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Democrats Aren’t Running From Health Care. But What Are They Running On?

It’s clear that Republican candidates for Congress expect to gain traction from the health care bill that Democrats passed this year, and that most polls show at least a plurality of the country remains opposed to. Although most Democratic candidates are willing to address the health care issue, they are having to do so more carefully.

But rather than being a matter of unique importance, health care is instead one of a patchwork of issues contributing to a tricky political environment for the Democrats, an analysis of campaign Web sites suggests, in which they have few forward-looking messages for voters.

With the help of FiveThirtyEight’s news assistant, Micah Cohen, I studied the campaign Web sites of Republican and Democratic candidates for the House in the 33 Congressional districts currently labeled toss-ups by The New York Times political desk. Although a few candidates did not highlight particular issues on their official Web pages, and a few others remain engaged in primaries where there is no clear favorite, we were able to examine the sites for 29 Republicans and 29 Democrats who are likely to be on the ballot in November. We then examined the subjects these candidates highlighted on the “issues” sections of their sites, dividing them into roughly 30 categories.

Issues Highlighted on Web sites of Democratic and Republican Candidates in 33 Toss-up Districts

Excluding the broad subject of the economy, which we divided into several subcategories like jobs, taxes and deficits, health care was the most frequently mentioned issue. Of the 29 Republicans in these pivotal districts, all but one mentioned it, with many suggesting that the Democrats’ bill should be repealed. But health care was also highlighted by 23 of the 29 Democrats, making it the most cited issue among that party as well.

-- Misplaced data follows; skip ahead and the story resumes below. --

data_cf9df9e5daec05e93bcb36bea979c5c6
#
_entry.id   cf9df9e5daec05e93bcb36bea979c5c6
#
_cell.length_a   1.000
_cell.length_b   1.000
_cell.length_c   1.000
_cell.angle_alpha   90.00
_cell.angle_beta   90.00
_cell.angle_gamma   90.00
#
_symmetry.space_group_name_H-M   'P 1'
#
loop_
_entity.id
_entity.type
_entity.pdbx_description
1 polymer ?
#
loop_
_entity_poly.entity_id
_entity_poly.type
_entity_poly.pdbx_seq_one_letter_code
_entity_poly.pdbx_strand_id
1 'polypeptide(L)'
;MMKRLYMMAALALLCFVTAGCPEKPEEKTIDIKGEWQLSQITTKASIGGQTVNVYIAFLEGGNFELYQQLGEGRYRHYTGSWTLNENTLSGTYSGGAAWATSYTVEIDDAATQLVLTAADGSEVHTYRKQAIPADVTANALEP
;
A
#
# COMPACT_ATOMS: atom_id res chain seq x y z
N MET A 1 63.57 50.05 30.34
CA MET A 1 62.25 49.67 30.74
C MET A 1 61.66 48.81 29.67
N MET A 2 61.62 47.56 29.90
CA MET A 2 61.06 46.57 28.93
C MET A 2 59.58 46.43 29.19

The Democrats’ message was varied. Some, like Colleen Hanabusa, who is running in Hawaii’s First Congressional District in Honolulu, had clear praise for the Democrats’ health care goals. Others, like Representative Stephanie Herseth Sandlin, a moderate Democrat from South Dakota who voted against the bill, lauded some of the bill’s achievements, while criticizing other provisions and calling for further reform.

Still, most Democrats were willing to engage their constituents on the issue. And beneath the surface, their message was fairly consistent. Most Democrats –- whether they voted for the bill or against it –- suggested that it had been a reasonable start and had worthy goals, but that it required further tinkering.

What was more striking in our examination was a Republican agenda that appeared in sharper relief than the Democratic one, and which was more readily contributing to their messages to voters on the campaign trail.

For some Republican candidates, the agenda may indeed begin with the health care bill, which many are pledging to repeal. But there are also issues like the deficit, which more than four out of five Republicans highlighted on their Web sites in some form. Some 60 percent of Republicans, meanwhile -– including some in states far removed from the Mexican border -– addressed immigration, usually advocating tighter border security.

Democrats, on the other hand, are having trouble articulating a clear set of policy goals. After health care, the issues mentioned most frequently by Democrats were energy, jobs and education – each of which were highlighted by 7 out of 10 Democrats. But these issues do not necessarily lend themselves to a crisp set of policy proposals. The country has been debating various efforts at job creation since the start of President Obama’s term, and usually with little consensus. Although Mr. Obama has advanced an education plan, it has received scant attention in Congress, making it hard for Democrats to draw clear contrasts. On energy, the Democrats do have a clearer policy proposal: their bill to introduce a cap-and-trade system, which passed the House last year but not the Senate. Many of the Democrats, however, spoke about “energy independence” in much vaguer terms (as did many Republicans). And a few – like Mike Oliverio, a conservative Democrat in West Virginia — noted their opposition to the cap-and-trade proposal.